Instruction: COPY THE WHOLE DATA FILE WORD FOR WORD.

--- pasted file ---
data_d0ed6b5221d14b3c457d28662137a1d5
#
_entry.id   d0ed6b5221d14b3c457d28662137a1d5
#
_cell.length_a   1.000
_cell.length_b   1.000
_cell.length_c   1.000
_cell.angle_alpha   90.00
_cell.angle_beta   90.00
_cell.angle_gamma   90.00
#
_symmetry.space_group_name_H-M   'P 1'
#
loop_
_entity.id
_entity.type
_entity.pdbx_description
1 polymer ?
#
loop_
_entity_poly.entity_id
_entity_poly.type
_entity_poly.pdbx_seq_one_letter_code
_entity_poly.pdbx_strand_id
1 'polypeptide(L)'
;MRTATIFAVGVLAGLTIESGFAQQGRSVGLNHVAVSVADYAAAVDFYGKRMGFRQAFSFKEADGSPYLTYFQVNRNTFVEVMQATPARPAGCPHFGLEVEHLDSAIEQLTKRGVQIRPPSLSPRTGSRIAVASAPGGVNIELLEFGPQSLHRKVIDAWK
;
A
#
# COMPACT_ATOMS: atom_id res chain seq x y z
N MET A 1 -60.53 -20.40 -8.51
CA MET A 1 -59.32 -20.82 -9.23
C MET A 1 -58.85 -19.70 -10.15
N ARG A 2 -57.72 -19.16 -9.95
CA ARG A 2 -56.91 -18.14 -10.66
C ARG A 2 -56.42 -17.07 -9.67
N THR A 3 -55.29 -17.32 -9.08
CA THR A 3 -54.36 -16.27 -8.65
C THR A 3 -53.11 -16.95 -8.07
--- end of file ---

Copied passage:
data_d0ed6b5221d14b3c457d28662137a1d5
#
_entry.id   d0ed6b5221d14b3c457d28662137a1d5
#
_cell.length_a   1.000
_cell.length_b   1.000
_cell.length_c   1.000
_cell.angle_alpha   90.00
_cell.angle_beta   90.00
_cell.angle_gamma   90.00
#
_symmetry.space_group_name_H-M   'P 1'
#
loop_
_entity.id
_entity.type
_entity.pdbx_description
1 polymer ?
#
loop_
_entity_poly.entity_id
_entity_poly.type
_entity_poly.pdbx_seq_one_letter_code
_entity_poly.pdbx_strand_id
1 'polypeptide(L)'
;MRTATIFAVGVLAGLTIESGFAQQGRSVGLNHVAVSVADYAAAVDFYGKRMGFRQAFSFKEADGSPYLTYFQVNRNTFVEVMQATPARPAGCPHFGLEVEHLDSAIEQLTKRGVQIRPPSLSPRTGSRIAVASAPGGVNIELLEFGPQSLHRKVIDAWK
;
A
#
# COMPACT_ATOMS: atom_id res chain seq x y z
N MET A 1 -60.53 -20.40 -8.51
CA MET A 1 -59.32 -20.82 -9.23
C MET A 1 -58.85 -19.70 -10.15
N ARG A 2 -57.72 -19.16 -9.95
CA ARG A 2 -56.91 -18.14 -10.66
C ARG A 2 -56.42 -17.07 -9.67
N THR A 3 -55.29 -17.32 -9.08
CA THR A 3 -54.36 -16.27 -8.65
C THR A 3 -53.11 -16.95 -8.07